Kansas Senate passes bills on detaining foster children, funeral processions, rural development

By: - March 4, 2021 8:26 am
Sen. Mary Ware, D-Wichita, said she was committed to wearing a mask to stem spread of COVID-19 because threat of the deadly virus remained. (Sherman Smith/Kansas Reflector)

Sen. Mary Ware, D-Wichita, said she was committed to wearing a mask to stem spread of COVID-19 because threat of the deadly virus remained. (Sherman Smith/Kansas Reflector)

TOPEKA — The Kansas Senate cast affirmative votes Wednesday for more than two dozen pieces of legislation ranging from rural development programs to funeral procession statutes.

Among the bills passed was a measure amending in the Kansas Code for Care of Children a judge’s authority to issue “no run” orders for children. The judge would be required to send foster children to secure placement facilities if they are at risk of running away.

Supporters of the bill said current law prohibits youths from being held in detention unless a youth has run away several times. The Kansas Department for Children and Families opposed the bill for taking the decision and consideration for each case from the judge’s hands.

Sen. Mary Ware, D-Wichita, said detaining Kansas children should always be a last resort.

“This bill would remove our judges’ ability to judge each individual child’s situation,” Ware said. “And since there’s evidence that placement in a secure facility is so traumatic and can have a negative effect on a youth’s development, and since our law currently in place allows for exactly this kind of court order, I see no reason for this law.”

Senate Bill 104 passed by a vote of 28-9. The bill now goes to the House for review.

Sen. Kellie Warren, R-Leawood, championed the bill as a simple but important measure to ensure runaway foster care children are not lost.

The Senate also passed a series of rural development programs, which received pushback from Sen. Mark Steffen, R-Hutchinson, among others, who opposed what he called handout programs picking winners and losers.

Senate bills 90, 91 and 124 each offer different funding opportunities for development projects in urban districts or municipalities, but Steffen said they would leave those outside these areas to pay the price.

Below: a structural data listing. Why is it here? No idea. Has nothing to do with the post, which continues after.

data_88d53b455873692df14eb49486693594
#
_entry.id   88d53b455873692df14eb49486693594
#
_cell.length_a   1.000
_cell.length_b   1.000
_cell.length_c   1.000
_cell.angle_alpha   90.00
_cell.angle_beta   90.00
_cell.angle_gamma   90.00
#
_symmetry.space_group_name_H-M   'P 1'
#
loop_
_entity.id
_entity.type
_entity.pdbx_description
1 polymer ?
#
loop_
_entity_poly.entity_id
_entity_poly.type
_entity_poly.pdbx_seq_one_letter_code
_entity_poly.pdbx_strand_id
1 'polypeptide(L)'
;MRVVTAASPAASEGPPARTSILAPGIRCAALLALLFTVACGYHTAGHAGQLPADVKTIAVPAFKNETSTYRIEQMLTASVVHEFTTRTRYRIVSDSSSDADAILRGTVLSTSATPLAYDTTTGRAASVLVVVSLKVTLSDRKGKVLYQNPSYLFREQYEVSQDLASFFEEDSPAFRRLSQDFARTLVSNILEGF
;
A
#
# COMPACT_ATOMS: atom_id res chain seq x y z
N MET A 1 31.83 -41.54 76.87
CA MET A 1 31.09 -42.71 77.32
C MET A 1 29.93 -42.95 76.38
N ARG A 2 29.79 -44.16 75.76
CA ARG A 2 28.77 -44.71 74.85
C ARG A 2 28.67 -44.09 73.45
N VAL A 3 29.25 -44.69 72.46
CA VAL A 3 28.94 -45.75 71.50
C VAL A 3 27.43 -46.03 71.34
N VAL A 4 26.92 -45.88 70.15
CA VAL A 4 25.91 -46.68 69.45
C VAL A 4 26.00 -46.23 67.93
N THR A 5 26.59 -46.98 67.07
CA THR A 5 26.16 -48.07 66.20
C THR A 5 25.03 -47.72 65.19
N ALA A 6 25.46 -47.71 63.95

Sen. Larry Alley, R-Winfield, passed on Senate Bill 124, further financing STAR bonds projects, for a lack of oversight placed in the bill.

“We had many opportunities to add transparency to Senate Bill 124 and oversight to this STAR bonds approval process,” Alley said. “None of those amendments made it on the final bill.”

A bill codifying funeral processions and permitting funeral escorts to direct these proceedings passed without opposition. Sen. Jeff Pittman, D-Leavenworth, said this would be especially beneficial for those mourning fallen veterans.

“It finally recognizes the long-held tradition of funeral processions,” Pittman said. “It also is a step in protecting those selfless riders like the Veterans of Foreign Wars, Patriot Guard, Buffalo Soldiers clubs and other organizations to ease the burden as they help families grieve for our fallen heroes.”

A hotly debated “back to school” bill requiring public schools to offer an in-person option to every child statewide by March 26 passed 26-12. Sen. John Doll, R-Garden City, broke from party lines in opposition to the bill.

Sen. Marci Francisco, D-Lawrence, opposed the bill for its lack of a sunset to the requirement.

“I believe that school boards have the authority and should be making decisions about attendance,” Francisco said. “The state order to close school buildings, not to stop education, during a pandemic was quite different from this bill that would apply in perpetuity.”

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Noah Taborda
Noah Taborda

Noah Taborda started his journalism career in public radio at KBIA in Columbia, Missouri, covering local government and producing an episode of the podcast Show Me The State while earning his bachelor’s degree in radio broadcasting at the University of Missouri School of Journalism. Noah then made a short move to Kansas City, Missouri, to work at KCUR as an intern on the talk show Central Standard and then in the newsroom, reporting on daily news and feature stories.

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